Historically, pharmaceutical manufacturers and contract service organizations have collected mountains of data, but the industry as a whole has been averse to sharing that data in meaningful ways. But as technology advances, the industry can take cues from other sectors and put that big data to work to drive performance.
New strategies, processes, mindsets and skills will help companies evolve from hindsight to insight, and eventually to foresight for predictive modeling. What if you could use algorithms to optimize the planning of equipment turnaround and setup to increase production capacity? Or improve demand/supply planning with an in-memory database to update replenishment plans accurately in days instead of weeks?
At this week’s PDA Annual Meeting in Anaheim, CA, Michele D’Alessandro, Vice President and Chief Information Officer at Merck & Company, and Adam Fermier, PhD, Scientific Director, PDMS, Janssen Pharmaceuticals R&D, offered the following tips about the exciting possibilities and how to move toward predictive analysis.
D’Alessandro said that one key is to think about exposing data in its current state, and allowing that spotlight to be the impetus to improve quality. While this may be counterintuitive to the attitudes of many in the pharma industry, treating data as an asset and advancing business processes are guiding principles at Merck.
“Don't approach it as an IT problem,” Fermier explained. Of course, you must bring in IT to help you find what you’ve defined you need. But to shape superior design, he recommended companies include engineers, scientists, mathematicians, IT and arts experts (think STEAM, not just STEM). Though the arts are often overlooked in this field, “the art” is an important part in shaping the design of the solution so that it is easy to consume and interact with to make informed decisions.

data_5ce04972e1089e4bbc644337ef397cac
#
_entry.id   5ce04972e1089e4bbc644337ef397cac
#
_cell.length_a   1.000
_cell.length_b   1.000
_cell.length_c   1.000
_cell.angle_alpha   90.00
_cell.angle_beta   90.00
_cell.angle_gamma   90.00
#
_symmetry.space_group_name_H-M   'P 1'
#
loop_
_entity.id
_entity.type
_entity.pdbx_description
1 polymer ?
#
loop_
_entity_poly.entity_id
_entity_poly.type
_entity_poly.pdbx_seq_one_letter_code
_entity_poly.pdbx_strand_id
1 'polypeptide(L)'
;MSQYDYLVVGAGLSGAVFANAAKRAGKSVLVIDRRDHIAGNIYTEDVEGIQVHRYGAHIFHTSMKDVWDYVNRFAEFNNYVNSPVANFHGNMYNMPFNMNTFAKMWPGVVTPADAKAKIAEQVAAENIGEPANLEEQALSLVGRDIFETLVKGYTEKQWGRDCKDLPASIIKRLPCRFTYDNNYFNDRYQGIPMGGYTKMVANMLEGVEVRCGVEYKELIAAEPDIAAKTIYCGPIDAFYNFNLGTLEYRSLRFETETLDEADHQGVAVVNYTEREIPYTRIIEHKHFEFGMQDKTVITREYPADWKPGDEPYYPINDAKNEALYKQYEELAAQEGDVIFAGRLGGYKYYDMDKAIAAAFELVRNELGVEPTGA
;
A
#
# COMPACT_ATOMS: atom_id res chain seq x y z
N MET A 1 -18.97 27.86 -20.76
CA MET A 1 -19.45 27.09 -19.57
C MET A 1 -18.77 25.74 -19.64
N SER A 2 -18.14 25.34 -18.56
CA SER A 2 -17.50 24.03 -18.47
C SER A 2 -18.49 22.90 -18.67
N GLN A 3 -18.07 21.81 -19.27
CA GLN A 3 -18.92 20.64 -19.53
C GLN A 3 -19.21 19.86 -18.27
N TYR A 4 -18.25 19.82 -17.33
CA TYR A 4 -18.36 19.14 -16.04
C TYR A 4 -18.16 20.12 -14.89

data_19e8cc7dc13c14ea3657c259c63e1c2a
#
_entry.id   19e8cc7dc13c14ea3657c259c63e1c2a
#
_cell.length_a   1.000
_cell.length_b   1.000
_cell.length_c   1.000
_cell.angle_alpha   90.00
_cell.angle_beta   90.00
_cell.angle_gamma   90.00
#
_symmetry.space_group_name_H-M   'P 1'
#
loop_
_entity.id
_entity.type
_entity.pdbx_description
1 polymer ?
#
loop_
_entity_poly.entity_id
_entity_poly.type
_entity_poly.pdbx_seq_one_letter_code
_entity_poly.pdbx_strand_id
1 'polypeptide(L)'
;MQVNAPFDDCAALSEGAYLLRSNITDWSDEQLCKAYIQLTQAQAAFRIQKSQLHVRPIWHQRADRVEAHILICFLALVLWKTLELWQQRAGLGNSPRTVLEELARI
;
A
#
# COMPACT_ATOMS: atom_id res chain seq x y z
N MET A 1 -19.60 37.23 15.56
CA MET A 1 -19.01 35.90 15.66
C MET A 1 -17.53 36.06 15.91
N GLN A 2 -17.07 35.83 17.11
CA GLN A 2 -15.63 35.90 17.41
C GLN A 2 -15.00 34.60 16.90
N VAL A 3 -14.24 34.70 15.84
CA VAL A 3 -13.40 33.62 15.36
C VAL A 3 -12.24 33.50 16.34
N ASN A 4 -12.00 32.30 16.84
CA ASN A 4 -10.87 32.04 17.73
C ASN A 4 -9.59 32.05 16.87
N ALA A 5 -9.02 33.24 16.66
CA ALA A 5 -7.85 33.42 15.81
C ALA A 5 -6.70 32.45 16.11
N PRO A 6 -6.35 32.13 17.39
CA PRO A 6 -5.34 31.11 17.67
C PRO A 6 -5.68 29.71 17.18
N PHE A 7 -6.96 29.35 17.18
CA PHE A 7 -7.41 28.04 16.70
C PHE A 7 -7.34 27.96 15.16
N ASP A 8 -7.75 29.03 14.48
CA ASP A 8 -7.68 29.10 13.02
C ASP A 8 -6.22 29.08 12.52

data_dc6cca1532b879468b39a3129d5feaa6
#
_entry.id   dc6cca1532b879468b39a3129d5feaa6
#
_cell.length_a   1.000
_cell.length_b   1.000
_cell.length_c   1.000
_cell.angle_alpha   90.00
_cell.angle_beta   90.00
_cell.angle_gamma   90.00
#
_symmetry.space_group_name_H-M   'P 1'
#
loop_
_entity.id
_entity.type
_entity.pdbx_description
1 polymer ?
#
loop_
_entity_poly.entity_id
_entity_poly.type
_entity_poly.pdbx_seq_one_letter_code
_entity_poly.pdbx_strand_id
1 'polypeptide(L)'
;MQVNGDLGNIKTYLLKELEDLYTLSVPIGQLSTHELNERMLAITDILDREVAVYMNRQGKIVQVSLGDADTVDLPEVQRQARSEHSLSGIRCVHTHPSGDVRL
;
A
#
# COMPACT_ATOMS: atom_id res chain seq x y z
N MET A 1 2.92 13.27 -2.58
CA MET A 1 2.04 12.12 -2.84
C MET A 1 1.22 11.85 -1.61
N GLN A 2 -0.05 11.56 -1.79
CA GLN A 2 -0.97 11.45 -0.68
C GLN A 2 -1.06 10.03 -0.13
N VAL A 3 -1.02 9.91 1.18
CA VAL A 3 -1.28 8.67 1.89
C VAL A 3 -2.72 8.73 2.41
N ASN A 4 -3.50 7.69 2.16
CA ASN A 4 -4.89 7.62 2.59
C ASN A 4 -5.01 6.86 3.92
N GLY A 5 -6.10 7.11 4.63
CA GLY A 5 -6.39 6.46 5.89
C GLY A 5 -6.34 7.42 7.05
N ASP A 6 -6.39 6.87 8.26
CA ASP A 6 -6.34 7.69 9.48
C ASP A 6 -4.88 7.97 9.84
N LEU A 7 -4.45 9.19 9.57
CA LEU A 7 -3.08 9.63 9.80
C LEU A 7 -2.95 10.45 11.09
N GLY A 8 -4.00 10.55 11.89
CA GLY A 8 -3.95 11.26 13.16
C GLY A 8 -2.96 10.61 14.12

Along those same lines, ensure you have enough data scientists to develop meaningful analysis as well as manufacturing science experts who know what insights to coax from the data.
Consider innovative places for the data to go. Fermier noted that at times, despite sophisticated data collection, the data may end up “somewhere not as mature,” such as PowerPoint or Word. The good news, he said, is that up-and-coming engineers and designers often enjoy more of a social approach to data with newer tools that facilitate communication and conversation. “The first model doesn’t give you an answer,” he explained. You have to build ongoing analysis into your operations in order to start learning over time.
Look outside your industry. “One of the things that frustrates me: we look within pharma to find pharma solutions.” Fermier suggested that you read engineering books around big data and analysis—which often have the added bonus of being concise. He recommended the following: Totally Integrated Enterprises (Raytheon Professional Services, LLC), Ontological Semantics (MIT Press), Applied Predictive Modeling (Springer), and Scientific and Statistical Database Management (Springer).
Other sectors have been much quicker to embrace “Industrie 4.0” or the Industrial Internet of Things (IIoT), so the healthcare industry has some examples to follow. Both speakers stressed the need for industry collaboration and mentioned that they are open to having conversations around big data strategies.
Implementing innovative strategies at Merck “has led to significant business outcomes. But the important thing is that it’s bringing an insight-driven culture to our manufacturing environment,” said D’Alessandro. Making discoveries and subsequent changes used to take months, but improvement can come much more rapidly now. “It’s not just data at the shop floor, it’s insight at the shop floor.”